The evolution of breast implants has brought us to a point where there is almost an individual implant for each patient. The two companies that produce implants, Mentor and Allergan, have developed implants that are suited for multiple different situations. These implants are usually referred to as low, medium and high profile and are very specific in their indications.
Low profile saline implants are represented by style 68LP of Allergan. Mentor has elected to call their low profile style 1600 implants “moderate profile.” This has nothing to do with the implant and everything to do with marketing. Low profile implants have a low projection to base diameter ratio for any given volume.
So what is the purpose of these implants? In patients who have breast fed, lost significant weight or been affected by the aging process there can be a significant loss of upper pole breast fullness. This can be demonstrated by a flattening of the area between the breast mound and the collar bone. When breast rejuvenation is performed by augmentation/mastopexy (breast lift), I use a low profile breast implant to fill this upper pole without adding too much projection.
Although many women desire this upper pole improvement, those who already have sufficient breast tissue are concerned that adding an implant will give them excessively large breasts. However, by removing a significant amount of skin for the lift and adding a small, low profile implant an aesthetic balance can be reached.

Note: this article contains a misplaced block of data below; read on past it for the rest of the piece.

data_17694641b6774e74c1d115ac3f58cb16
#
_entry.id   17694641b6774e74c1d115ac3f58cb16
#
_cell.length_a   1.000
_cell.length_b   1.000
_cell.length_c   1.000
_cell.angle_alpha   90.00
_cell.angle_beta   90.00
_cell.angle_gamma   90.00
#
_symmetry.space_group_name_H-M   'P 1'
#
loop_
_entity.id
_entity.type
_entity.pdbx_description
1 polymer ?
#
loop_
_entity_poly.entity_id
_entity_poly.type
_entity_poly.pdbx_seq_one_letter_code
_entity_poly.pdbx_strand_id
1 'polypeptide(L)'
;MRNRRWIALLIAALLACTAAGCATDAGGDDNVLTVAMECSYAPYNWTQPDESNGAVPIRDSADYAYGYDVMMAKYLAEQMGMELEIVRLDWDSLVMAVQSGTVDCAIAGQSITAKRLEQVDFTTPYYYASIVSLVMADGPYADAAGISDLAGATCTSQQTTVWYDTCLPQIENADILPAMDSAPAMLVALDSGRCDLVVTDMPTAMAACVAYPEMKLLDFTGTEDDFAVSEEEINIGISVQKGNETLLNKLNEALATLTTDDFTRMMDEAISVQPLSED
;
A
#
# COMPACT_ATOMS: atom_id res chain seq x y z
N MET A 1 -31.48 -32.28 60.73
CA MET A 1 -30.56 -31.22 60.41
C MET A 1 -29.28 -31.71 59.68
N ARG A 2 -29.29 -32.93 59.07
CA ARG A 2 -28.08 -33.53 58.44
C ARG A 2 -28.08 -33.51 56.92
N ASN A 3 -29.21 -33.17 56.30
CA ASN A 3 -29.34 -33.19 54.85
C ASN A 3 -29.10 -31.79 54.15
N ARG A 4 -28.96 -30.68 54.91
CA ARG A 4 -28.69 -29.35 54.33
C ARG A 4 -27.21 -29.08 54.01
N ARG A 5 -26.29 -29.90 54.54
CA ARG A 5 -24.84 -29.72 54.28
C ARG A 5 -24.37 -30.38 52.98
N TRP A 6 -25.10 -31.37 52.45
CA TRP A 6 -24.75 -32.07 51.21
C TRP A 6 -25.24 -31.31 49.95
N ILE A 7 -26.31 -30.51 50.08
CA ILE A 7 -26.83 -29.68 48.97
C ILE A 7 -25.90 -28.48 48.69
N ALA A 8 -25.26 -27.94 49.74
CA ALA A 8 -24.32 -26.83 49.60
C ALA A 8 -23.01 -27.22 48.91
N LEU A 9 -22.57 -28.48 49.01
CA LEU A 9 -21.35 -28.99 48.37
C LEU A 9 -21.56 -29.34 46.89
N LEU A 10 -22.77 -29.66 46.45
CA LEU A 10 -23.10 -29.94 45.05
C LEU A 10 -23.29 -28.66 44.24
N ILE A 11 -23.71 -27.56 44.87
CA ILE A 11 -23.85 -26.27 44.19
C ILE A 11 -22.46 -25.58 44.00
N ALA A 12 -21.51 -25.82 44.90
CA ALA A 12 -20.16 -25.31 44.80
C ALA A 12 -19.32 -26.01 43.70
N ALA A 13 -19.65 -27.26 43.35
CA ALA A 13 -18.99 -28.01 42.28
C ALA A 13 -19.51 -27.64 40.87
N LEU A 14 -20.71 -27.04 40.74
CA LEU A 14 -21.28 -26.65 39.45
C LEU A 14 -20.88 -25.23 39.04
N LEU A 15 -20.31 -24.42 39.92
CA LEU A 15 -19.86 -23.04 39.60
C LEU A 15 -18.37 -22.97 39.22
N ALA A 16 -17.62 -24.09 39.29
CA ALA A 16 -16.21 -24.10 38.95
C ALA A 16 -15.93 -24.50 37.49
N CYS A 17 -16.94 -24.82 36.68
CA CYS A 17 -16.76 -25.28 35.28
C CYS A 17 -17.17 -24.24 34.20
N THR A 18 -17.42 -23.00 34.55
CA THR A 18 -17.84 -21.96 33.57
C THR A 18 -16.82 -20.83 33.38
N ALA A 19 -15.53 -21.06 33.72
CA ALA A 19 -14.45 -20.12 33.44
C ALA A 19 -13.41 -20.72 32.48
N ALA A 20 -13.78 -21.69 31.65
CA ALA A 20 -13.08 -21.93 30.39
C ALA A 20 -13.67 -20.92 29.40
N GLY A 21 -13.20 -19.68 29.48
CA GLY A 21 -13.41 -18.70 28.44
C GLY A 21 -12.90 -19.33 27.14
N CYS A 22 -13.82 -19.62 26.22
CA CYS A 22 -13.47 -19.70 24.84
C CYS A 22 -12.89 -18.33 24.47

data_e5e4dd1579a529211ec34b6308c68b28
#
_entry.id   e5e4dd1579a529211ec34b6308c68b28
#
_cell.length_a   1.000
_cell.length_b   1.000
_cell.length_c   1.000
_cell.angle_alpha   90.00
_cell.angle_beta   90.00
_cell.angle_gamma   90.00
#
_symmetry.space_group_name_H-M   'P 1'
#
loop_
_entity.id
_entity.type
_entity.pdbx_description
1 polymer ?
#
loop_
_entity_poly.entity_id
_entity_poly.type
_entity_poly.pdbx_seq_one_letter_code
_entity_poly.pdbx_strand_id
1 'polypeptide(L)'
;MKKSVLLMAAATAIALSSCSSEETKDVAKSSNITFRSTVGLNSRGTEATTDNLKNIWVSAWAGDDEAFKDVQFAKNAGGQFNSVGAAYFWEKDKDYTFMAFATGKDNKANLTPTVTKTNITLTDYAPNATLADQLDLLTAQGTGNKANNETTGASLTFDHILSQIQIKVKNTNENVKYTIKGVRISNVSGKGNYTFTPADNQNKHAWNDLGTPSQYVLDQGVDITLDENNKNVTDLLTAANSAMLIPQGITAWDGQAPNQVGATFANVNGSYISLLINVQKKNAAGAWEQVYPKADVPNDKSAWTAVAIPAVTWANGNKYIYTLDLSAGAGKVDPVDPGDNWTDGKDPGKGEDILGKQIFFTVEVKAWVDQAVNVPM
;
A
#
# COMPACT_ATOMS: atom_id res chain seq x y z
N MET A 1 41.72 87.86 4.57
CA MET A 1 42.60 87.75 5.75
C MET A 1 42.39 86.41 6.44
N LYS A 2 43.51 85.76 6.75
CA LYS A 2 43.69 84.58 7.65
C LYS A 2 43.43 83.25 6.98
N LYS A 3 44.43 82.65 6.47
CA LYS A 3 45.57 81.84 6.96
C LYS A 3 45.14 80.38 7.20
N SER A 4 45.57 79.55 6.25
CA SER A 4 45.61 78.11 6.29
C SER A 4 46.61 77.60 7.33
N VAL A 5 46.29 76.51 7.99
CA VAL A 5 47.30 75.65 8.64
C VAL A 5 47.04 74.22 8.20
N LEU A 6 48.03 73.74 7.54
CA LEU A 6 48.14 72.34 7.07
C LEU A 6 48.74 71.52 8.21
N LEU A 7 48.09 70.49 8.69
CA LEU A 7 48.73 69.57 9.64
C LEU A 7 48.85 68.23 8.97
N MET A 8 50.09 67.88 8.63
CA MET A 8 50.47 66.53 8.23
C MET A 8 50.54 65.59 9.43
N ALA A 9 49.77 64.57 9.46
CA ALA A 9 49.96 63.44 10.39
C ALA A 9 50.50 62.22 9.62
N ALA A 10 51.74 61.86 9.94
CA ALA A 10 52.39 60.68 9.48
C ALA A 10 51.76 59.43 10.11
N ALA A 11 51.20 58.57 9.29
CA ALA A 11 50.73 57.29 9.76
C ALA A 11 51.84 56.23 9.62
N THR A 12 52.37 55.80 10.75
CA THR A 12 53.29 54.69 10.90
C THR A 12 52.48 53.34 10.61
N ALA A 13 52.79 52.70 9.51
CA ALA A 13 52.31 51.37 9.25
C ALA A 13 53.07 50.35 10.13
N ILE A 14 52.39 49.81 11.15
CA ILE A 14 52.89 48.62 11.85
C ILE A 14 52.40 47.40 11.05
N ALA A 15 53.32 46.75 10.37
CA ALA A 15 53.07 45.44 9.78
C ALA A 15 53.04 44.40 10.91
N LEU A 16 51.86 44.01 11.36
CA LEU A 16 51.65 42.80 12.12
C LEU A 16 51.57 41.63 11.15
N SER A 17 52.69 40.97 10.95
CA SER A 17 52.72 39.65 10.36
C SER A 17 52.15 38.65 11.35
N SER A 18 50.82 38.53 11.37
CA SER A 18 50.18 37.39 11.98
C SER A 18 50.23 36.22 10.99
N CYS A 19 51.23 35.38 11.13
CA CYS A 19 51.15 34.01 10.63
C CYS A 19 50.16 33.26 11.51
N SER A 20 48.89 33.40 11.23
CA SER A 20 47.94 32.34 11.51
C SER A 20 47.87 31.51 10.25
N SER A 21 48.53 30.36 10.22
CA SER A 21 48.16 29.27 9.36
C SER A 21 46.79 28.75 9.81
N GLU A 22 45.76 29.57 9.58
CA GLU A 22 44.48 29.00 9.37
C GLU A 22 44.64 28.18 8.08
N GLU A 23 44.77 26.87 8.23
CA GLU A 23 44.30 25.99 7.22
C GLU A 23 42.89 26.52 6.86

Medium profile saline implants are the “average” in implant profiles. These implants, Allergan’s style 68MP and Mentor’s style 2000 tend to fit most patients. They are designed to accommodate significant variations in breasts and bodies – which they do quite well. For both companies these implants have a higher projection to base ratio at a standard fill, than the low profile implants.
What’s unique about these implants is their ability to accept “over filling.” Previously, implants were designed to be filled to a certain point and not under or over this point. People argued that over or under filling implants could lead to premature rupture of the implant. But both manufacturers have improved on the saline breast implant by developing a silicone elastomer shell that permits a wide range of filling. Therefore, these implants can add great projection for primary augmentation, add upper pole fullness in augmentation/mastopexy, and are highly adjustable during surgery.
Finally, there are the high profile saline breast implants. Allergan’s style 68HP and Mentor’s style 3000 have, obviously, the highest projection to base ratio. In addition, like the moderate profile plus implants, they are also designed to accept over filling of the implant without danger of early rupture. In my practice I find very few instances where these will create a nice, aesthetically pleasing result.
The reason is that they don’t do nearly as much for the upper pole. Where I do think they work is in small framed, shorter women, i.e. 5’1″, 105lbs with slight frame. These women tend to not have a great distance between the breast mound and the collar bone and therefore they don’t need the added implant in the upper pole.
So there are many implants for many different situations. I think it’s improper for patients or surgeons to say “I/you need x size and style of implant!” The volume and style of implant must be determined by working together, using sizers and education. I thoroughly believe that each surgical decision must be through a mutual process. If you would like to discuss breast implants – for any reason – please click here or contact my office at 703.752.6608.